Alok Vaid-Menon is a 25-year-old gender-nonconforming person of color from Texas who has an amazingly refreshing, out-of-the-box fashion sense that reflects their attitude toward life in a very inspiring way. Alok challenges the very notion of gender and is individualistic to the core! I knew I wanted to get to know them better, and was super excited when they agreed to an interview.
Did you encounter a turning point when you decided you needed to let yourself be the person you are, or was it more of a gradual evolution?
“I am in a constant state of becoming,” Alok tells me.”I’m not really sure who I am, and that’s the joy of it! I really just try to give as much permission to myself as possible to embody whatever I’m feeling in the moment. ”
Why shouldn’t we all give ourselves such freedom? Why are we so obsessed as a society with labeling people — with shoving them in neat little boxes with tags that read “masculine,” “feminine,” “gay,” “straight,” etc? Human beings are so fluid and ambiguous. People aren’t this or that — we’re combinations of both, or maybe sometimes neither altogether. And that’s okay. That’s beautiful, even! Rather than vilifying and ostracizing people for their otherness, we should encourage and celebrate them.
Is it ever tempting to conform or to fit in, maybe as a social survival skill?
“Yes absolutely. That’s the story of the majority of my life. Still, to this day, I often have to censor myself and what I look like in order to be safe. I don’t shame myself for that, though. We have to do what we have to do to survive. I dream of a world where people can do something as simple as be themselves. What a simple request, what a huge mandate.”
This is a really important point to hit home: you can be totally, 100% committed to promoting individuality and challenging binaries while still doing what you have to do to stay safe. Blending in doesn’t equate to selling out or admitting defeat in a world that is hateful and violent toward people that don’t fit the norms. Do what you have to do to stay safe and mentally healthy.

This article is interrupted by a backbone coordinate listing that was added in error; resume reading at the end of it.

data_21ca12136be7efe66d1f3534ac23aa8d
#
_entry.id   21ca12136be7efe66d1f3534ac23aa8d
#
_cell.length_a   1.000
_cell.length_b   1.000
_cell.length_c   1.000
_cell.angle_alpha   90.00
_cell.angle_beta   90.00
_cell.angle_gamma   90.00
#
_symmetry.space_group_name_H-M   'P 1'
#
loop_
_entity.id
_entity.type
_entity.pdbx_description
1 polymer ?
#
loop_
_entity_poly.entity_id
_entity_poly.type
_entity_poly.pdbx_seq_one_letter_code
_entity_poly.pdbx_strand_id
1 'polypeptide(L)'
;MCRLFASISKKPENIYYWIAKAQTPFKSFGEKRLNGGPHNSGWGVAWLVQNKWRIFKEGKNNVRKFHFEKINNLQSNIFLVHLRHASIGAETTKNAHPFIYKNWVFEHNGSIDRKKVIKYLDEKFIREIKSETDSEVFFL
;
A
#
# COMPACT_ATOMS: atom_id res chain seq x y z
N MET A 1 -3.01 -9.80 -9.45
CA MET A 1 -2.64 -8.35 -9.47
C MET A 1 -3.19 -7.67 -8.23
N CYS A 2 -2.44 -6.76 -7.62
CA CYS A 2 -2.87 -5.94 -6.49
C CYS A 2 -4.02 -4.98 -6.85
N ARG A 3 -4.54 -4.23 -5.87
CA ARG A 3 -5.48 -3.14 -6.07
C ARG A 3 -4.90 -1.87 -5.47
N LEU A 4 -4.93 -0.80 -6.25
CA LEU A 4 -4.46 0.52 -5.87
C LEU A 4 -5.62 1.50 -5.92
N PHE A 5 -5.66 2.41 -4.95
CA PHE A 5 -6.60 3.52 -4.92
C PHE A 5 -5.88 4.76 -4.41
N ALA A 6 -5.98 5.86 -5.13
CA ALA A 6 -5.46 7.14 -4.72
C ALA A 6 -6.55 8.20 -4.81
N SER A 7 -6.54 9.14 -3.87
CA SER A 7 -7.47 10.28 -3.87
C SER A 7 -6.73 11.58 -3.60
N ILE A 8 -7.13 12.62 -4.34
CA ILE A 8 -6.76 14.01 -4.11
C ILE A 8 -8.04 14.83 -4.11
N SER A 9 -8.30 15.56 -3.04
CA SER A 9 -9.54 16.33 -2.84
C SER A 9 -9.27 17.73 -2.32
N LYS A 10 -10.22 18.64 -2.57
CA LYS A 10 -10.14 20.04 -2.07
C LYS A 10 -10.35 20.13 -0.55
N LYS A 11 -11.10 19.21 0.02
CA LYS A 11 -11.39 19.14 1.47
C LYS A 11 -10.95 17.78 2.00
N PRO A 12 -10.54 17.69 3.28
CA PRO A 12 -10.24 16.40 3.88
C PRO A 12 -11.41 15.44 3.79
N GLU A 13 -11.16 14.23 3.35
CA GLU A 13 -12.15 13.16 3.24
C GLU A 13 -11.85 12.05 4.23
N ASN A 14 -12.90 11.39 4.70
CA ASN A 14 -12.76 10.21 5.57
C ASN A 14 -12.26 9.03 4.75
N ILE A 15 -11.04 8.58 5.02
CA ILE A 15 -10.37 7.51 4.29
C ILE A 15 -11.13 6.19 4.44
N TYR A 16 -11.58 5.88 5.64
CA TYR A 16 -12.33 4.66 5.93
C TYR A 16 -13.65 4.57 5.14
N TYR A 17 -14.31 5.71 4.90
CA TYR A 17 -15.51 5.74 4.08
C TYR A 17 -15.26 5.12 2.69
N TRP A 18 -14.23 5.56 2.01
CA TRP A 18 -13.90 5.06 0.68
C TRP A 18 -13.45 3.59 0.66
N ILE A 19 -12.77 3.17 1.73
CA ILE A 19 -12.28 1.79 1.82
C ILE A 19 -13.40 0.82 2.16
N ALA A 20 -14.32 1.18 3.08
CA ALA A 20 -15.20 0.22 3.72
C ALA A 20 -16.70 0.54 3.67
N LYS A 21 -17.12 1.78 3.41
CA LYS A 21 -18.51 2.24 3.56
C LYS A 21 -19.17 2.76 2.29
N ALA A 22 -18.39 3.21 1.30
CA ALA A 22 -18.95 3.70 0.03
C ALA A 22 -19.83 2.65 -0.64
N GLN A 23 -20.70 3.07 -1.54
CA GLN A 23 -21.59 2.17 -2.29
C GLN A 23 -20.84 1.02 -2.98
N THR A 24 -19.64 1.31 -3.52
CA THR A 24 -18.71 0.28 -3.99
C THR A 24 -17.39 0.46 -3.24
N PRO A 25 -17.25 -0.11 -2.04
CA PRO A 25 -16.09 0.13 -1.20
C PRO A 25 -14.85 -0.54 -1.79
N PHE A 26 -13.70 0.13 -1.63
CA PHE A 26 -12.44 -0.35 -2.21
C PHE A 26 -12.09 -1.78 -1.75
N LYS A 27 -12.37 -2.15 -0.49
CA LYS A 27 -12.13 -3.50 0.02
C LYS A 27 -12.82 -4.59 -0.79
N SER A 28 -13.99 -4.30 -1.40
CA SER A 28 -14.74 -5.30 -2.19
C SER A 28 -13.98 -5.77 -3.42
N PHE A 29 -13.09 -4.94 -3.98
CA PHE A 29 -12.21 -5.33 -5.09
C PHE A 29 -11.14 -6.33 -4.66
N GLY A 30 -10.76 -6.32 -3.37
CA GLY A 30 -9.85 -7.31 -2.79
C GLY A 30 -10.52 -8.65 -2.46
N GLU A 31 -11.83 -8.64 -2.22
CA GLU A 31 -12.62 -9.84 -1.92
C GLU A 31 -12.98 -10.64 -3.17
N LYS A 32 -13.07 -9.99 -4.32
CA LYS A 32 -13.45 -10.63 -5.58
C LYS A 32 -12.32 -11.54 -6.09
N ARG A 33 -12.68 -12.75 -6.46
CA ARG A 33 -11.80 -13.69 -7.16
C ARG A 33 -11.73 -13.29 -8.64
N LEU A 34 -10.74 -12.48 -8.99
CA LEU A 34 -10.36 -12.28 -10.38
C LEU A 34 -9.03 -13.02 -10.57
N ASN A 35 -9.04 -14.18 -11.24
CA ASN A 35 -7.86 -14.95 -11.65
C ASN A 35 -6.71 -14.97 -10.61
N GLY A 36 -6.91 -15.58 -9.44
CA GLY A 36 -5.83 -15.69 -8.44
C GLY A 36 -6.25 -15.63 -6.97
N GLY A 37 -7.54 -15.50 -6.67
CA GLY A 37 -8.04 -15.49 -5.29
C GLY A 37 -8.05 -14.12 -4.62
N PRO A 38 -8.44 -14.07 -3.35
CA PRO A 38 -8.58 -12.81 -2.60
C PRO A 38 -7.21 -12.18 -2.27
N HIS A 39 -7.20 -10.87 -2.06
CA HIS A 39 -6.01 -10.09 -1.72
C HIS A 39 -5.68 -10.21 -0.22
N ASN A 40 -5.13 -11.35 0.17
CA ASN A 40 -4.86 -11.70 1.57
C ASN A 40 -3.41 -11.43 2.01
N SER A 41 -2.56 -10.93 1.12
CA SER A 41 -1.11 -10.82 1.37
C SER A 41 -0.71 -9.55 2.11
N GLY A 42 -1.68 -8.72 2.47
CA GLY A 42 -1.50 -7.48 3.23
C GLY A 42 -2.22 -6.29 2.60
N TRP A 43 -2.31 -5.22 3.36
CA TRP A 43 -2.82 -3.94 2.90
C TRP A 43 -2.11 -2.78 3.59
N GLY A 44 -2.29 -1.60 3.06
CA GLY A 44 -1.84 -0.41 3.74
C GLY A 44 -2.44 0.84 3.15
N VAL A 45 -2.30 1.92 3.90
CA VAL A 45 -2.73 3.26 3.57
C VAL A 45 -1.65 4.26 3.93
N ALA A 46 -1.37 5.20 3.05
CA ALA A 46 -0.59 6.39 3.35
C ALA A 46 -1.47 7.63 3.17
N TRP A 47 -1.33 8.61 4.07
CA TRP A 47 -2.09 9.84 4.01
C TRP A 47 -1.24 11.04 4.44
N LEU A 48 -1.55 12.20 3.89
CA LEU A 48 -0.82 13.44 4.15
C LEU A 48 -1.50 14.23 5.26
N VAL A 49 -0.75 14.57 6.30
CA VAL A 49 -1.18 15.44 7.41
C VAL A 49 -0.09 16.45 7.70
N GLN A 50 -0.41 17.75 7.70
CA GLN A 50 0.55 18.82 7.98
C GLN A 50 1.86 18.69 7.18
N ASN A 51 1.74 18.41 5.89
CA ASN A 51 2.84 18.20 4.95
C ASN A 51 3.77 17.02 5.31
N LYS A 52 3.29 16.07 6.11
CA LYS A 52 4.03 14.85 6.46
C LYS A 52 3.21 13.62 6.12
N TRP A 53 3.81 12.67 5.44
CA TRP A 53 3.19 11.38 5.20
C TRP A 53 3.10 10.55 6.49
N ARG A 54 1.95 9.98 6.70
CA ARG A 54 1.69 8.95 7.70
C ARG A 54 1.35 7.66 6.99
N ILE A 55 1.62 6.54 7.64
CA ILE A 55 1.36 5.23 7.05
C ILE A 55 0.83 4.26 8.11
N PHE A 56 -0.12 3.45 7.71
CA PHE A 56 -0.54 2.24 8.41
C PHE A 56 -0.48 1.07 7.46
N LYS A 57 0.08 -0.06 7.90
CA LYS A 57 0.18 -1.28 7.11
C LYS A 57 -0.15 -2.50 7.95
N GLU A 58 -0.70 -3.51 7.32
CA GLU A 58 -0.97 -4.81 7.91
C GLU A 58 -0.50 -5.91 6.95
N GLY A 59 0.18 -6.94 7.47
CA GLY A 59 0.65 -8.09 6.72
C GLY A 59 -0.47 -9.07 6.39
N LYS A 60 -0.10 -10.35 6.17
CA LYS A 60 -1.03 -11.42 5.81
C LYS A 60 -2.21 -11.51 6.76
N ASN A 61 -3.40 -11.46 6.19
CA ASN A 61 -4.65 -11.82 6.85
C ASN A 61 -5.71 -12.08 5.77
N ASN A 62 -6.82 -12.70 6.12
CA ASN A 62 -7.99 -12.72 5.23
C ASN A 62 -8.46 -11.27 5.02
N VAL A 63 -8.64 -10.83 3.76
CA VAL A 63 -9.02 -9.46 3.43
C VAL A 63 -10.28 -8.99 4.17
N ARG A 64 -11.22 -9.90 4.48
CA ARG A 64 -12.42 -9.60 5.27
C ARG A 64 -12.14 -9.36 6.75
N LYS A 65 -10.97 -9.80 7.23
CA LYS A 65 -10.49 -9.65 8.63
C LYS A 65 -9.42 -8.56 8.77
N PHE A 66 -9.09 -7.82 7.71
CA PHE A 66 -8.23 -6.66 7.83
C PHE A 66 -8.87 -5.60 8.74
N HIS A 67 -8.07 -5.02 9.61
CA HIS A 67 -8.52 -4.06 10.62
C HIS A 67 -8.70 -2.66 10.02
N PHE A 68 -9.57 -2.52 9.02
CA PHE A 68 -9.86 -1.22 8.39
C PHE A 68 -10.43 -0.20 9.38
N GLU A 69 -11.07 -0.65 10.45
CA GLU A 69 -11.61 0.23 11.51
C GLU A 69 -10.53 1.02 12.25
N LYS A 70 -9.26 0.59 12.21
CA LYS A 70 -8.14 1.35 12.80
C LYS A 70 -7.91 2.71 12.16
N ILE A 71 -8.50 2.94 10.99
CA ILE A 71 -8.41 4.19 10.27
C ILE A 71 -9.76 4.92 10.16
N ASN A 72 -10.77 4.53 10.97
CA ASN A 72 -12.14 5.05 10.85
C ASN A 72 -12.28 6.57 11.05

Still, Alok dares to defy social norms by dressing in wild, loud prints, mixing fabrics, and playing with unconventional garment silhouettes and shapes. I ask them how they’d like to see the fashion industry change to be more accepting of gender-nonconforming people.
“Casting more trans and gender non-conforming models, highlighting the work of TGNC (Trans Gender/Non Conforming) designers, photographers, and makeup artists — that’s the first step. Then, we need the complete degendering of fashion to begin with; the utter rejection of the idea of “men’s clothes” and “women’s clothes.” One of the biggest obstacles to beautiful fashion — no, beauty itself — is our obsession with the gender binary. This isn’t just about accepting trans people, this is about challenging gender to begin with.”
Alok feels that the concepts of masculinity and femininity shouldn’t have relevance in this day and age. “We need to be much more colorful, expansive, and precise about what we mean rather than defaulting into ideological catchalls that do more harm than good,” they tell me.